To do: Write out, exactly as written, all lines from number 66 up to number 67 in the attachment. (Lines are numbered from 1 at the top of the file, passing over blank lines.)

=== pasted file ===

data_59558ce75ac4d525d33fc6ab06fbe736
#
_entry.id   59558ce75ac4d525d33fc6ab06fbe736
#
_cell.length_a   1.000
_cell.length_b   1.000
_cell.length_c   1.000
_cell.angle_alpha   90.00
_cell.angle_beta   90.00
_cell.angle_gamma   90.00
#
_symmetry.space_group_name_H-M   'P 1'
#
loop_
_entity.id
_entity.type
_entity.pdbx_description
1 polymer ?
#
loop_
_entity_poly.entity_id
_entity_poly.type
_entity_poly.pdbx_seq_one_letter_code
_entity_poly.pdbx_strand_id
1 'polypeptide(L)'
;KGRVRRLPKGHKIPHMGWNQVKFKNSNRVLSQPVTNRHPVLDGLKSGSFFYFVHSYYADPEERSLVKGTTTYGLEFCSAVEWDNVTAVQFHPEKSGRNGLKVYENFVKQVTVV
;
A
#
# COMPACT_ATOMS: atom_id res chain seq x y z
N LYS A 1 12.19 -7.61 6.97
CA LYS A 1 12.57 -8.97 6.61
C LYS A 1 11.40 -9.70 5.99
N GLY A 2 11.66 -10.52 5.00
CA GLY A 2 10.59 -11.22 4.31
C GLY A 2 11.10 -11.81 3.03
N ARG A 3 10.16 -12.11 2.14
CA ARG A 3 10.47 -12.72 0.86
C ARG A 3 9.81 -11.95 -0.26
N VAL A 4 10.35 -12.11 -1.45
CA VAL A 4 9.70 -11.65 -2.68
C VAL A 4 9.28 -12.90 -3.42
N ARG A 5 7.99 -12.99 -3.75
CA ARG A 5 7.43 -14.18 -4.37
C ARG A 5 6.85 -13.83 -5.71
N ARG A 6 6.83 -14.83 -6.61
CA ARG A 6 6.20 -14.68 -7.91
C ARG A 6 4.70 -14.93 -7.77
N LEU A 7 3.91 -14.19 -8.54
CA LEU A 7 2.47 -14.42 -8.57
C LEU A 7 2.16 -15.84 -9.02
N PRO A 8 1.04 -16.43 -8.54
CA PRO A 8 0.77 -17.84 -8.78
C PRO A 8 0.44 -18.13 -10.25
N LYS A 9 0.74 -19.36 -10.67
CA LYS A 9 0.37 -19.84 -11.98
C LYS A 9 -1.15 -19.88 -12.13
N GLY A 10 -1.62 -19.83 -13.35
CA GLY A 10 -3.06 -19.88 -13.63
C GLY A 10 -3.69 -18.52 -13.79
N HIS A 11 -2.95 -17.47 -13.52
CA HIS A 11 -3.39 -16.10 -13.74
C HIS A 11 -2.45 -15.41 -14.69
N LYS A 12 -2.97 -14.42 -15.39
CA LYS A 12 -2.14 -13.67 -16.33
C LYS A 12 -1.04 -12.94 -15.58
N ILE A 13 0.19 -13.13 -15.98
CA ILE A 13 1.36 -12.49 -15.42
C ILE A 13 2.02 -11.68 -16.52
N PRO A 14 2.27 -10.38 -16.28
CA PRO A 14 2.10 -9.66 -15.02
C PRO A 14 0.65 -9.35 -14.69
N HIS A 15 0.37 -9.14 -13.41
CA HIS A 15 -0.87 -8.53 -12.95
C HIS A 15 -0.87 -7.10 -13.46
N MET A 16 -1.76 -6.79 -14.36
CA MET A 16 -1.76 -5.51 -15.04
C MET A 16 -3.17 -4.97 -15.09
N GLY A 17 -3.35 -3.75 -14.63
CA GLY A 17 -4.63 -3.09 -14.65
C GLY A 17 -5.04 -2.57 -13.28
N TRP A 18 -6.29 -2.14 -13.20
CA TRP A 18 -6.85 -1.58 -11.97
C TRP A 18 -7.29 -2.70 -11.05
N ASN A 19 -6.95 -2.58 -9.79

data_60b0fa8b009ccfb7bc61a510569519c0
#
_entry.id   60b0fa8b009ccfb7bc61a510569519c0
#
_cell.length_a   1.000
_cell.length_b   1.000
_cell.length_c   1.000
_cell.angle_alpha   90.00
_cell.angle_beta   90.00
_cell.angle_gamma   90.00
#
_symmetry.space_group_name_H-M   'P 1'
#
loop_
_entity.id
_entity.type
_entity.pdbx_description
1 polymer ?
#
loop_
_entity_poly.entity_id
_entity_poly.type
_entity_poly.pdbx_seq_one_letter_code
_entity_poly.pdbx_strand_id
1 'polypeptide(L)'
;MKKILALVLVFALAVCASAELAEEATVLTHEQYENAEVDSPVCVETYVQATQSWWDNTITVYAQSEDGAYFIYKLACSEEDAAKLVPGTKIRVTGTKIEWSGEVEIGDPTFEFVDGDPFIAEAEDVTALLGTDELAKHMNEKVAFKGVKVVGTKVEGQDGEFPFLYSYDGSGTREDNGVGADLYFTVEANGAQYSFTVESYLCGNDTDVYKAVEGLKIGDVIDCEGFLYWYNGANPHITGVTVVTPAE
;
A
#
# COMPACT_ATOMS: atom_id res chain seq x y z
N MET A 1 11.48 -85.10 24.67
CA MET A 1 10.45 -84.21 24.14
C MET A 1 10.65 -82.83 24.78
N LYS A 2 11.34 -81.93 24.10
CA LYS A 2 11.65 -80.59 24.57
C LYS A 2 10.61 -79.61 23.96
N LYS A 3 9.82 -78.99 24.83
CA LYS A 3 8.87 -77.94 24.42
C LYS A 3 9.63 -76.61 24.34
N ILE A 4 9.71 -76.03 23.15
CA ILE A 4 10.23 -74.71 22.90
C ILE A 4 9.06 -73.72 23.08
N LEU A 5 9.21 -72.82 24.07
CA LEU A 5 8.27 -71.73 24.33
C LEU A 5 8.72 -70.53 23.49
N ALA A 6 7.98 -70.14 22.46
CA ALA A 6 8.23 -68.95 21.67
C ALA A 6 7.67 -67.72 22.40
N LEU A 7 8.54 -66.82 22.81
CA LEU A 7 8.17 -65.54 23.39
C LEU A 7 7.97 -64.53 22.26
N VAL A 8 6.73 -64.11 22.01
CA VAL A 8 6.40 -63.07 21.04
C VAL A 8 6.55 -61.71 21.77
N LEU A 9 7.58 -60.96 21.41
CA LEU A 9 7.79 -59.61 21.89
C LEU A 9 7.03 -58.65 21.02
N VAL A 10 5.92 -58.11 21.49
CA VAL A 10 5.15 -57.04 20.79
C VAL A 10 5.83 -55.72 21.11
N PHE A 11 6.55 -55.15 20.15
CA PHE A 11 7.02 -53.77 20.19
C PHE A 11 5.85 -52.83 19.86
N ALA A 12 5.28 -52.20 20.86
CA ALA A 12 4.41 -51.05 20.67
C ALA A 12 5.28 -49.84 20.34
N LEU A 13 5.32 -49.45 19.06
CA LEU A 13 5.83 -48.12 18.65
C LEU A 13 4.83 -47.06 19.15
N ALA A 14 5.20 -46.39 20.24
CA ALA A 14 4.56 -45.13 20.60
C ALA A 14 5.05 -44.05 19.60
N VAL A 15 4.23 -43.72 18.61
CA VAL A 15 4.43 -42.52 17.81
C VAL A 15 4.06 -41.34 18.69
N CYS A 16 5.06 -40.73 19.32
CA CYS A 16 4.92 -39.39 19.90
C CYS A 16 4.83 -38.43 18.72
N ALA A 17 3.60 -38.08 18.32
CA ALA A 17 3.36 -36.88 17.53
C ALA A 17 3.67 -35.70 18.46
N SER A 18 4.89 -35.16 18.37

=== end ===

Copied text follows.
C LYS A 12 -1.04 -12.94 -15.58
N ILE A 13 0.19 -13.13 -15.98